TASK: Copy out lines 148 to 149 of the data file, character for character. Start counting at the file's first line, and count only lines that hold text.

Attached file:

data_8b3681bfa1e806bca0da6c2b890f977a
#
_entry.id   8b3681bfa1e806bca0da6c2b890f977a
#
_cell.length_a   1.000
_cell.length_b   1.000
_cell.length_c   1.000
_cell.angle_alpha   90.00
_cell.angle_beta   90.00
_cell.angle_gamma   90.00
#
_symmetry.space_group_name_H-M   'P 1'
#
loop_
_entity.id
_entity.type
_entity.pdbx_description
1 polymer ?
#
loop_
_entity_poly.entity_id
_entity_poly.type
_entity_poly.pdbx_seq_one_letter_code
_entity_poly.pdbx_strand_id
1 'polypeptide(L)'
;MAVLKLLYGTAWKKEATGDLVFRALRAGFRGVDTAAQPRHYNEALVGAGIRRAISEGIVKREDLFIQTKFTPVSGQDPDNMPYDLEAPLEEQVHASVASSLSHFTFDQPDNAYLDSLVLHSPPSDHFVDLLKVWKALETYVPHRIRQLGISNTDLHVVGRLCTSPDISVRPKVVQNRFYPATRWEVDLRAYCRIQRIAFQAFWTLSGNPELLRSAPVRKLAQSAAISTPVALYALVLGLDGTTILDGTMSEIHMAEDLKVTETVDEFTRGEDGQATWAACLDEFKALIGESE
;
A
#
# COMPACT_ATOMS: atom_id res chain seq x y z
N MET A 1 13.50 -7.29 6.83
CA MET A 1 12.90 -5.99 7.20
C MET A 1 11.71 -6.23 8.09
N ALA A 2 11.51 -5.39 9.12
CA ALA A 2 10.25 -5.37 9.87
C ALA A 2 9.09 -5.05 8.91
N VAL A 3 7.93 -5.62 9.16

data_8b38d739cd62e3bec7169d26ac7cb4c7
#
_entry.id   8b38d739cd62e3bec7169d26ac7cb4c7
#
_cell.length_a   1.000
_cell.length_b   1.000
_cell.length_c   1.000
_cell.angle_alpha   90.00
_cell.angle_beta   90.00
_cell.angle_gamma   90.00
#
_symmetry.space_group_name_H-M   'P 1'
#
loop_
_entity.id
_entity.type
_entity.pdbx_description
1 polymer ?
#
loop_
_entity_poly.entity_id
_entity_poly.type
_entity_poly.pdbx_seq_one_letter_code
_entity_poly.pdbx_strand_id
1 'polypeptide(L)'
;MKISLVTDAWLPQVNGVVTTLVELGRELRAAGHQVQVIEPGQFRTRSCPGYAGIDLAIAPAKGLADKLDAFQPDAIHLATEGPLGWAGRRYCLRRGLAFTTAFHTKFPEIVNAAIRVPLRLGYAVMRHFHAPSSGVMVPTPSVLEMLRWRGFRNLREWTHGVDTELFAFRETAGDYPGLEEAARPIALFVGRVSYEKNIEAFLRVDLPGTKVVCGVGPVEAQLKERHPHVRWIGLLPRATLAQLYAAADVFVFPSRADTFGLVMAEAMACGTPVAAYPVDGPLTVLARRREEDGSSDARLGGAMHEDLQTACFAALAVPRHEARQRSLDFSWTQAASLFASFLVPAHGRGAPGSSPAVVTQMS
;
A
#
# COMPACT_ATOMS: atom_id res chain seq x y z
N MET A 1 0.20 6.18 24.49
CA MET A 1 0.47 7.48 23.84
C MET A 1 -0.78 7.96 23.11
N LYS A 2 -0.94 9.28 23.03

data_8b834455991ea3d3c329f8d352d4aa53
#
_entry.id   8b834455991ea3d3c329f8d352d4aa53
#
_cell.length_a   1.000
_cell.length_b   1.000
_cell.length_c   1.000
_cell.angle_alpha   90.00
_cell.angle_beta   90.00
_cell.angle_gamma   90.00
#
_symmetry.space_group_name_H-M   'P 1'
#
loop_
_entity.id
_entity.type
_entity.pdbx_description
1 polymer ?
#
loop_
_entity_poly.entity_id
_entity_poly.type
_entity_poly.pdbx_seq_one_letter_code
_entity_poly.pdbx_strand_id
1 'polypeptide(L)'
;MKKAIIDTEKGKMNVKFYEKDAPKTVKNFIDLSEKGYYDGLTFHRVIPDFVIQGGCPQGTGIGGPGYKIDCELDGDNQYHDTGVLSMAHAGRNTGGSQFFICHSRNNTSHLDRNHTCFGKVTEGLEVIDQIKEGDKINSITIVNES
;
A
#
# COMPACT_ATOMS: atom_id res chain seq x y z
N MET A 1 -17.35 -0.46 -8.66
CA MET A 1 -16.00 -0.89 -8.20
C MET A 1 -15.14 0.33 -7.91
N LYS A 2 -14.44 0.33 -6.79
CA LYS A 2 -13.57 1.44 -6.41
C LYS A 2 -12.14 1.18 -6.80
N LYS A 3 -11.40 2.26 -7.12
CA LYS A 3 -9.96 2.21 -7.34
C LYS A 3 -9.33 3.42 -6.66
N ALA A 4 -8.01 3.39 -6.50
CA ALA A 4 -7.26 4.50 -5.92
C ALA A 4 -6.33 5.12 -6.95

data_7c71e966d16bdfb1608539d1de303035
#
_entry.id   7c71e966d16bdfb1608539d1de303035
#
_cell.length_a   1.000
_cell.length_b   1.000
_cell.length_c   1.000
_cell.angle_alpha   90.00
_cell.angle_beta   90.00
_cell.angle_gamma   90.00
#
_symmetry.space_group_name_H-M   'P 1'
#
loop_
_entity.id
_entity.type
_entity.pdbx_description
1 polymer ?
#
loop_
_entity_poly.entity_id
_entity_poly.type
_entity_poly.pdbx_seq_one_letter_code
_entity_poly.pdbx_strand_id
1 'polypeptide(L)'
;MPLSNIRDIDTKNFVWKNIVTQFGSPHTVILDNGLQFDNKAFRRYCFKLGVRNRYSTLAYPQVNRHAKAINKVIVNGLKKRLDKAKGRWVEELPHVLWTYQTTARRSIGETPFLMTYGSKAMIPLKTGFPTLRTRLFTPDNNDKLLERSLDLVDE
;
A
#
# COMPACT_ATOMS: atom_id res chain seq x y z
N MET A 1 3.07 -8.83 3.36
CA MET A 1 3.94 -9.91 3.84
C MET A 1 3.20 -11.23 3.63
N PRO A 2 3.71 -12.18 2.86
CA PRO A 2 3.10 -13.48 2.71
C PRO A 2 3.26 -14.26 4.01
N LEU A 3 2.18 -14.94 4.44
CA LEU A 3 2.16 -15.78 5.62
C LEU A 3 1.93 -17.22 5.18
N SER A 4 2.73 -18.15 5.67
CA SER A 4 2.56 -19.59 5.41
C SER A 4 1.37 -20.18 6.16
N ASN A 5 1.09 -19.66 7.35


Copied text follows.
CA PRO A 2 3.10 -13.48 2.71
C PRO A 2 3.26 -14.26 4.01